GLIMPSE: Five Contemporary Australian Artists Working in Glass

GLIMPSE: Five Contemporary Australian Artists Working in Glass

Kate Baker

Annette Blair

Alexandra Chambers

Deirdre Feeney

Harriet Schwarzrock

21st January - 5th February 2011

Curated by Sandy Benjamin OAM.

Glimpse is the first glass exhibition to be held at Chalk Horse Gallery in Sydney. It is a survey of the work of five contemporary Australian artists working in the medium of glass.
Each artist is concerned with trapping personal sentiments that convey universal emotions as expressed through their technical mastery. All have studied their craft to great success across a number of Australian institutions and garnered significant recognition as well as accolades both here and overseas. Sandy Benjamin OAM has curated the show as a reveal of the excellence found in the medium of glass in Australian art today: “Glimpse is an exhibition of the work of five female artists: it is not a feminist exhibition, nor a women’s exhibition, but the quality of work was found in the work of these five women” Benjamin says. “Although in age these women would be considered to be ‘young’ artists, their work has evolved to the very high standard as can be seen in this exhibition.”

Deirdre Feeney creates a dynamic interplay between architectural forms and the moving image paying homage to the engineering feat of 15th Century proto-cinema: the magic lantern. Feeney’s work acts as a metaphor for the mind and its recorded glimpses of experience. In her work, the moving images projected on to the physical structure simulates the nature of our own mental playbacks and how they animate the architecture of the mind. In Waiting for rewind the images dance around the exterior of the glass structure whereas in Elsewhere the image seems trapped inside a window; not only does this image interaction symbolize the human imagina- tion and its ability to transcend spatial confines, but also encourages an interaction that simultaneously draws us into and moves us around Feeney’s work.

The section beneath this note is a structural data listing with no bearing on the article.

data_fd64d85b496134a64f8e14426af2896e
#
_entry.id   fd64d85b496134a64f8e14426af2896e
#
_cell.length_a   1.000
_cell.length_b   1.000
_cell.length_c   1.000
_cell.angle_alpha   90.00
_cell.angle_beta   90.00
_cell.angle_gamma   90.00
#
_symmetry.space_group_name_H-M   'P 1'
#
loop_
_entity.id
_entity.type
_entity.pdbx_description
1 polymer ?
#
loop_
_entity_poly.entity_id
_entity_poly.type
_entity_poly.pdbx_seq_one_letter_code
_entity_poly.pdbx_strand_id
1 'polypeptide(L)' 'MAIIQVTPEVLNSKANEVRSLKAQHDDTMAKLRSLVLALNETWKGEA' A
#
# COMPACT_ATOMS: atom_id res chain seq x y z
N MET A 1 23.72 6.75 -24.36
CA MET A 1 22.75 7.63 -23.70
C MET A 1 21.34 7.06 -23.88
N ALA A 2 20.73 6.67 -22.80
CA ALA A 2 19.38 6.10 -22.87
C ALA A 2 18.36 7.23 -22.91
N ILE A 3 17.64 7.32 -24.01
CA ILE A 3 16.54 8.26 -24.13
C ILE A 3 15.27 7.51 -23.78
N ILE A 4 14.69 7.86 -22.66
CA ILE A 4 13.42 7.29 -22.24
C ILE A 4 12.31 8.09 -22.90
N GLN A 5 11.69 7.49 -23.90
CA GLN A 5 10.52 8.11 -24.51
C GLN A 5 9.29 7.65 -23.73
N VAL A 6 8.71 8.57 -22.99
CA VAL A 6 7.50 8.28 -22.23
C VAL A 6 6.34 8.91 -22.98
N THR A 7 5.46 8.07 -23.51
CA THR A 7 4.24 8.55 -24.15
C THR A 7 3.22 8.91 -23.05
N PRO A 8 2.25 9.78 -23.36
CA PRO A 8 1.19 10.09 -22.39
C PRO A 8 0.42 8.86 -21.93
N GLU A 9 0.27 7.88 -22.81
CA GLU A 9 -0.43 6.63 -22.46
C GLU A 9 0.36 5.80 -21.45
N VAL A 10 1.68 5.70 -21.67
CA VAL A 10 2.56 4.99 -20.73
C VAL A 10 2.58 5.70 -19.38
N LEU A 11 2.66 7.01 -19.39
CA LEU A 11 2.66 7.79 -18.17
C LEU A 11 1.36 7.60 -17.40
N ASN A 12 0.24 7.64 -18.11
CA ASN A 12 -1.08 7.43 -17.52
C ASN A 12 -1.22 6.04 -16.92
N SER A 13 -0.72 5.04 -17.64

Harriet Schwarzrock’s Ice Blue Wall Sway is a visual essay on the subtle shifting tensions and apparent randomness both in the pro- cess of glass blowing and in the broader realm of nature, the genesis for her aesthetic concepts.The repetitive composition is echoic of cellular construction at the core of all beings while the plasticity of the molten glass and the intrinsic fluidity of matter are a testa- ment to Schwarzrock’s ability to allow the process of glass blowing to be revealed in the end product. The ocean is her core source for inspiration here and her work seeks to reveal the interconnectivity between all organisms.

Kate Baker’s work circles around the intersection between the sublime and the ominous. By sectioning off the image of a young woman’s feet and juxtaposing it with a landscape we recognize the presence of a voyeur.The sensuality of the medium of glass is carefully addressed in Baker’s work with translucency suspending the image as if it were a vision through the window of nostalgia trapped or even elevated for perpetuity.The movement within her work shows a transition as well as a journey from innocence to the awareness of something darker and more powerful within the self as well as in the environment.

Alexandra Chambers’ work archives defunct technologies through representational form in glass; the gramophone in Back in my day is thus elevated to new heights for greater perpetuity beyond mere function, which has expired. Back in my day refers to the world and at the same time generates a world all of its own. An iPod plugged into a grandpa’s bygone record playing horn is created en- tirely from blown, kiln worked and cold worked glass in astute aesthetic harmony heightens the historical pun and gives us a generational double take.

Annette Blair is fascinated with capturing nostalgia at once rendering it ethereal yet immobilizing it to a kind of permanent stagnation in her work. Her deep love of glass-blowing allows her to instinctively imbue her work with the personal history she brings readily to her practice. Her work I never knew you, Blair uses the teacup as a symbol of longing for the time never shared and memories never made with members of her family. Blair describes her process as a “combination of portraiture and glass focusing on ideas of identity and personal narrative… influenced by my surroundings and the individuals around me who have helped shape my character and identity.” There is a universal quality to her work that unites us in love and loss, the most identity forming of human emotions.